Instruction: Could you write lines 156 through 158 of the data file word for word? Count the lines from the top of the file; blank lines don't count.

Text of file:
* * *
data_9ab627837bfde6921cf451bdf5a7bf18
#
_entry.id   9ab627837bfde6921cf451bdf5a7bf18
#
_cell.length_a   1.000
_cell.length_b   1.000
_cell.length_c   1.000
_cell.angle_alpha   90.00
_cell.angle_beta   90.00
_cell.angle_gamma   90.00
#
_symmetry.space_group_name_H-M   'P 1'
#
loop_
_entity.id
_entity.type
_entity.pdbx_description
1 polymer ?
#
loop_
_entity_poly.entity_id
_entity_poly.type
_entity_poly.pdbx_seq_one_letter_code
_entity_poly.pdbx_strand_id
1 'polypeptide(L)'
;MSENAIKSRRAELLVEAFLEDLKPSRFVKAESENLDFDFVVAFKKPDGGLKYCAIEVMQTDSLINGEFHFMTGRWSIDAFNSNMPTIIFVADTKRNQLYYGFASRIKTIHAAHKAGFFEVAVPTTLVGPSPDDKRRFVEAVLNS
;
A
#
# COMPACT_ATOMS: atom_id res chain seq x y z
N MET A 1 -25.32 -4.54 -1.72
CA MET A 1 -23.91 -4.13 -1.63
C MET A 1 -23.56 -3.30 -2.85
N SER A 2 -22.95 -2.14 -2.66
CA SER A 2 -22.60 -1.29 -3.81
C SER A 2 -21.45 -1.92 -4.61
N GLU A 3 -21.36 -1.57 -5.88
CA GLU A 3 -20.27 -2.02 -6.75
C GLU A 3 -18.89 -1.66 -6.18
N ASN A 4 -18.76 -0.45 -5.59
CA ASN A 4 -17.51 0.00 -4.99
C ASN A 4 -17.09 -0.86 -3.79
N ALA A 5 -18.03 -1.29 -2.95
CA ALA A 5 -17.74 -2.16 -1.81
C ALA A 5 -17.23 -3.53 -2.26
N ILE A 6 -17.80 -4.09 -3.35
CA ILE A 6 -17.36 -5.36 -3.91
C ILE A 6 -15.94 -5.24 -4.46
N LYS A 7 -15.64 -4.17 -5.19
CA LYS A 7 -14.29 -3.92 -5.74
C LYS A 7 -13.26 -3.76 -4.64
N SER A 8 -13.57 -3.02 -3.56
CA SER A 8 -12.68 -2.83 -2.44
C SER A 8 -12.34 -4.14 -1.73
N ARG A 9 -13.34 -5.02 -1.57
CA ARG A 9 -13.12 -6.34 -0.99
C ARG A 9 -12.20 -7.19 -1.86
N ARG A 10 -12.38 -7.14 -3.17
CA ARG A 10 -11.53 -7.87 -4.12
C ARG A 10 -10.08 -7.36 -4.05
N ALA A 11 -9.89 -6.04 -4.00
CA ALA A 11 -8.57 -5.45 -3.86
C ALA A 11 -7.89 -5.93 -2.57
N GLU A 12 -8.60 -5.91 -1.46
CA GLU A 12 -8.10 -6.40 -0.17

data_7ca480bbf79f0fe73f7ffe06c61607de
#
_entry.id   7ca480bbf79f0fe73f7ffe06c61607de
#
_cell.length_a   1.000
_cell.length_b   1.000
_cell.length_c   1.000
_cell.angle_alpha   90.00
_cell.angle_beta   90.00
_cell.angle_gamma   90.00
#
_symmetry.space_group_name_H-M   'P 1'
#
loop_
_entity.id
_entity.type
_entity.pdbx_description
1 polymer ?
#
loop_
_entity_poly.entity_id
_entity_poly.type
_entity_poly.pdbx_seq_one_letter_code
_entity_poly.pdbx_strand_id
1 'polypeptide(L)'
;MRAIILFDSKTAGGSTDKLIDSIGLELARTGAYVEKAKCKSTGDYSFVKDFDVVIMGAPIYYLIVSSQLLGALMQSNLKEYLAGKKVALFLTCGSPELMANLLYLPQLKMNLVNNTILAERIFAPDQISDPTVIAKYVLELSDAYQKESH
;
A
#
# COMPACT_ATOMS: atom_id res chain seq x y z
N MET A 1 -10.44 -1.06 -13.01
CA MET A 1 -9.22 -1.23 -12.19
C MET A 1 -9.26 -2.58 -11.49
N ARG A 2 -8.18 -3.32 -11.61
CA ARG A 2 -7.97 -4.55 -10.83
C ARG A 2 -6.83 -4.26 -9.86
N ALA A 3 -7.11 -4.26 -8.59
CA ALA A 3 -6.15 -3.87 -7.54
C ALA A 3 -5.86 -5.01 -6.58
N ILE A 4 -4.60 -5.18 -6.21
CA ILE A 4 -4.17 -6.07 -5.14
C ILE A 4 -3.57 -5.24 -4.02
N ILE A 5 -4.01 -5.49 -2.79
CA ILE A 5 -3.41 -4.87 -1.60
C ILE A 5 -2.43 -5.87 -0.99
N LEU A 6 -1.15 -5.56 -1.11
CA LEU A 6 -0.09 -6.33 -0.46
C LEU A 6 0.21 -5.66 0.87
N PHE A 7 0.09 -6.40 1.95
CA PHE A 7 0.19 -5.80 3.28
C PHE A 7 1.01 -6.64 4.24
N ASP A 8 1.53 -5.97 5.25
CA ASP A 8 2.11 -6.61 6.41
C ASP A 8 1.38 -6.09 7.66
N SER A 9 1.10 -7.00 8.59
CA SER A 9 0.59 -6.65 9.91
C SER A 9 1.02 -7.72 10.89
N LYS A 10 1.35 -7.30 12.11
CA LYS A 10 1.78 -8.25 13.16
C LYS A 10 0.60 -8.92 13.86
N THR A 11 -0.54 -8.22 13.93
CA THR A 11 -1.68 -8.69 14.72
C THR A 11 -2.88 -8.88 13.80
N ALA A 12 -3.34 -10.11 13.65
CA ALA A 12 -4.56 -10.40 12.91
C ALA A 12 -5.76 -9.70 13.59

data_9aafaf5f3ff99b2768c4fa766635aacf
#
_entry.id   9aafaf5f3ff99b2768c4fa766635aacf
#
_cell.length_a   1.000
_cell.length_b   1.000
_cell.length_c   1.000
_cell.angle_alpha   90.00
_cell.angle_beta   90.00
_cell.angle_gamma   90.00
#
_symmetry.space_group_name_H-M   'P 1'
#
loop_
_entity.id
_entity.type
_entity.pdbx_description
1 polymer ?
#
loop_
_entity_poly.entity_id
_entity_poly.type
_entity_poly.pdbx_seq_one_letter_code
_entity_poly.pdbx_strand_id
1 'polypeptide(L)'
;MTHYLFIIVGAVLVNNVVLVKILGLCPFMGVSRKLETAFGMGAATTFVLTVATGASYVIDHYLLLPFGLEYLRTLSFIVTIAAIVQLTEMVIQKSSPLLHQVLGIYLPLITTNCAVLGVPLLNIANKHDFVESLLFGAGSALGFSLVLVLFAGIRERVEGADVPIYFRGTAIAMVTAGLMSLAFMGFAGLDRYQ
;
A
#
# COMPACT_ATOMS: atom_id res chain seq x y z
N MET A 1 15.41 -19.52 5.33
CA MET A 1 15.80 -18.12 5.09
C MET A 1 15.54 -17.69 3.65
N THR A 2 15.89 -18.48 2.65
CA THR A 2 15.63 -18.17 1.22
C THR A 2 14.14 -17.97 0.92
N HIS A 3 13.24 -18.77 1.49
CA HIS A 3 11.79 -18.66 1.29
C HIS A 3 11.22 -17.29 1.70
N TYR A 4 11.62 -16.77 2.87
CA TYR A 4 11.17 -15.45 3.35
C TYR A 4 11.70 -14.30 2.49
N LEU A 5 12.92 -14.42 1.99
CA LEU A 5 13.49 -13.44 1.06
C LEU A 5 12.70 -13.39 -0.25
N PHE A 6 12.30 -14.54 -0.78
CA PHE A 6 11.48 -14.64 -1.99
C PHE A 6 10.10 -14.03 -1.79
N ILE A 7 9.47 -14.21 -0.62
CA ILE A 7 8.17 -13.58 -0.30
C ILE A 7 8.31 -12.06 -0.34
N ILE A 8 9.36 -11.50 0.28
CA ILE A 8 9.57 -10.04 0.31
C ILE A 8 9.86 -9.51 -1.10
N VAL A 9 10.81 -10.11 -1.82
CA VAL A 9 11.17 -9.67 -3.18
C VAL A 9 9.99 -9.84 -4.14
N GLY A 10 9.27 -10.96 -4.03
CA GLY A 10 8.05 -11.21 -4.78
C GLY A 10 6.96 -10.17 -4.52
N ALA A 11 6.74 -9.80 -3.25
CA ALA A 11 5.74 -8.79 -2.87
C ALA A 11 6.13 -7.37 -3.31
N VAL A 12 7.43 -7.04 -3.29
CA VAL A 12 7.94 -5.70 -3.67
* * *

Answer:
1 'polypeptide(L)'
;MTHYLFIIVGAVLVNNVVLVKILGLCPFMGVSRKLETAFGMGAATTFVLTVATGASYVIDHYLLLPFGLEYLRTLSFIVTIAAIVQLTEMVIQKSSPLLHQVLGIYLPLITTNCAVLGVPLLNIANKHDFVESLLFGAGSALGFSLVLVLFAGIRERVEGADVPIYFRGTAIAMVTAGLMSLAFMGFAGLDRYQ
;